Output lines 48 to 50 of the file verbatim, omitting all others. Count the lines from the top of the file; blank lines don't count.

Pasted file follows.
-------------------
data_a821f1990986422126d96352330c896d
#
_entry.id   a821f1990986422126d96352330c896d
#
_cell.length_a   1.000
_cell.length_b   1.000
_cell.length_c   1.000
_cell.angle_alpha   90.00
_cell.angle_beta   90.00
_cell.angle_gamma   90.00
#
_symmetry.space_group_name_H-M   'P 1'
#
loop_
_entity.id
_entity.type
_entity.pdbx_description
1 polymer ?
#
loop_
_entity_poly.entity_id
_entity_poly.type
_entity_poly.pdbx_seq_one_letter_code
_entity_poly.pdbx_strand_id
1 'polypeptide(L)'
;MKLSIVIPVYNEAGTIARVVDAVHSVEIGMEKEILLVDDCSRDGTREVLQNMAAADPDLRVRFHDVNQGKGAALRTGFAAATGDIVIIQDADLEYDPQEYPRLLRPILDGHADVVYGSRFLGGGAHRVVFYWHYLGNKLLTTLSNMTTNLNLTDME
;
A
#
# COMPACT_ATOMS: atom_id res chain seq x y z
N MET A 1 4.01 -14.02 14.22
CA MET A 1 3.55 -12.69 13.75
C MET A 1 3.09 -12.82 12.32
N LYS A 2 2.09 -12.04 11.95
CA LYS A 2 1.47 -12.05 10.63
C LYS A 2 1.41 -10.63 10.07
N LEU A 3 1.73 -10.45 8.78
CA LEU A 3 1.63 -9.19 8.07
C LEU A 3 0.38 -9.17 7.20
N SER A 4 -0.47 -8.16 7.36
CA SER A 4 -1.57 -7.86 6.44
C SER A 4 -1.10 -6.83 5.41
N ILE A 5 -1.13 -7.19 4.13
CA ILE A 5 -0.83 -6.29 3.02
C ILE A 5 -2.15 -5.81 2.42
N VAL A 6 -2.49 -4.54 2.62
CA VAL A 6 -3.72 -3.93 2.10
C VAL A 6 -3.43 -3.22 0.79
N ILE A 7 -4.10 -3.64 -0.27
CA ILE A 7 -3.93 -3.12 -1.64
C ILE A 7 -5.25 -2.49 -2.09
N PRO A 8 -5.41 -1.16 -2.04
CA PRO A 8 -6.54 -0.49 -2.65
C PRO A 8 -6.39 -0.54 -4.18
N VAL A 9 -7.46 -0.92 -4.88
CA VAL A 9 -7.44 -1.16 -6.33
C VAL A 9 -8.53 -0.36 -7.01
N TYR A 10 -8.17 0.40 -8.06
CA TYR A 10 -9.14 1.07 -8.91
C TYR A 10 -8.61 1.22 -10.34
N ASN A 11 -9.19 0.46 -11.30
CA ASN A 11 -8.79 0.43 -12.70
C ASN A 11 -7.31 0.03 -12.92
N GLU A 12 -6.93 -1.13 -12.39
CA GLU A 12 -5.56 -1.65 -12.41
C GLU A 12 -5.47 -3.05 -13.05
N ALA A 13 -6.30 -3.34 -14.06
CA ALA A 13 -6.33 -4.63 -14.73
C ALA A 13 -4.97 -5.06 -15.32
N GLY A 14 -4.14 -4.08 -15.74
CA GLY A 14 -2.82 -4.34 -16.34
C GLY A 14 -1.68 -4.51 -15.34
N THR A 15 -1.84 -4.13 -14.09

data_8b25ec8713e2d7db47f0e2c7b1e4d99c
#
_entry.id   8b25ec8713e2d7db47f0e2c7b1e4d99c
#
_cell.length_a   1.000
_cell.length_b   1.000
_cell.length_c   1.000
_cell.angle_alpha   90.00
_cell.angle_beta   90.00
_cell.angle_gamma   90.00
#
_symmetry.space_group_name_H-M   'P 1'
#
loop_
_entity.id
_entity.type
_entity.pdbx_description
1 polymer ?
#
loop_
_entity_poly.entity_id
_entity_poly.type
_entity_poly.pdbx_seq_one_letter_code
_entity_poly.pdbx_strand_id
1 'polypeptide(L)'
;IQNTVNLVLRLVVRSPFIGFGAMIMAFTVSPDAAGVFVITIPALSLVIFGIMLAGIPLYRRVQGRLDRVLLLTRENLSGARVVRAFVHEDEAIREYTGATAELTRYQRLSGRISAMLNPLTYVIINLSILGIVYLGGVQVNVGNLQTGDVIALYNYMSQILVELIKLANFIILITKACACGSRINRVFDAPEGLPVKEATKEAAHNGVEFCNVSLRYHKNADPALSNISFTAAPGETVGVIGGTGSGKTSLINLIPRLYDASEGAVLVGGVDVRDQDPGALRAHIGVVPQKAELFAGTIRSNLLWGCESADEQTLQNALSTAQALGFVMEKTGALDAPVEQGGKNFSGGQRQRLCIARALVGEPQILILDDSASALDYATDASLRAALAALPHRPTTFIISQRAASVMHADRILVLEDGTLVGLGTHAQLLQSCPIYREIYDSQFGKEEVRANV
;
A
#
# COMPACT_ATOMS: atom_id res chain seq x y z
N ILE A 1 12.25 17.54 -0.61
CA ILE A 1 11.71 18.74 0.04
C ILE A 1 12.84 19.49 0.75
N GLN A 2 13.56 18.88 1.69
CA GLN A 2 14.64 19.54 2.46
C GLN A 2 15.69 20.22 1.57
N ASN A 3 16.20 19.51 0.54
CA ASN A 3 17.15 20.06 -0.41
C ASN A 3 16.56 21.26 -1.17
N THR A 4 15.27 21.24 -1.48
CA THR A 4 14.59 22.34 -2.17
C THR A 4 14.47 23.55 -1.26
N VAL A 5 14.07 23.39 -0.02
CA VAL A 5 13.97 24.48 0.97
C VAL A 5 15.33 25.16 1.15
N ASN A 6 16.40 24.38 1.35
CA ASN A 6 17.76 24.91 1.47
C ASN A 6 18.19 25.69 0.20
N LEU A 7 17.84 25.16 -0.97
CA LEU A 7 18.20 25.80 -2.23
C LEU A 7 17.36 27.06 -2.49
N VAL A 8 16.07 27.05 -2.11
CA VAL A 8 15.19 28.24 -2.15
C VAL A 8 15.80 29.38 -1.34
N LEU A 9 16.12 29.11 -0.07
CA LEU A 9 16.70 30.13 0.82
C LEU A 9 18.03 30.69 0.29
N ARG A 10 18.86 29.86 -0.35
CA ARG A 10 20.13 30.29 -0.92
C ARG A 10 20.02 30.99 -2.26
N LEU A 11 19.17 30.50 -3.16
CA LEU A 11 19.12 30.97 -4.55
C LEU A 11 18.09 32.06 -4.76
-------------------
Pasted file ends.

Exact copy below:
C VAL A 6 -3.43 -3.22 0.79
N ILE A 7 -4.10 -3.64 -0.27
CA ILE A 7 -3.93 -3.12 -1.64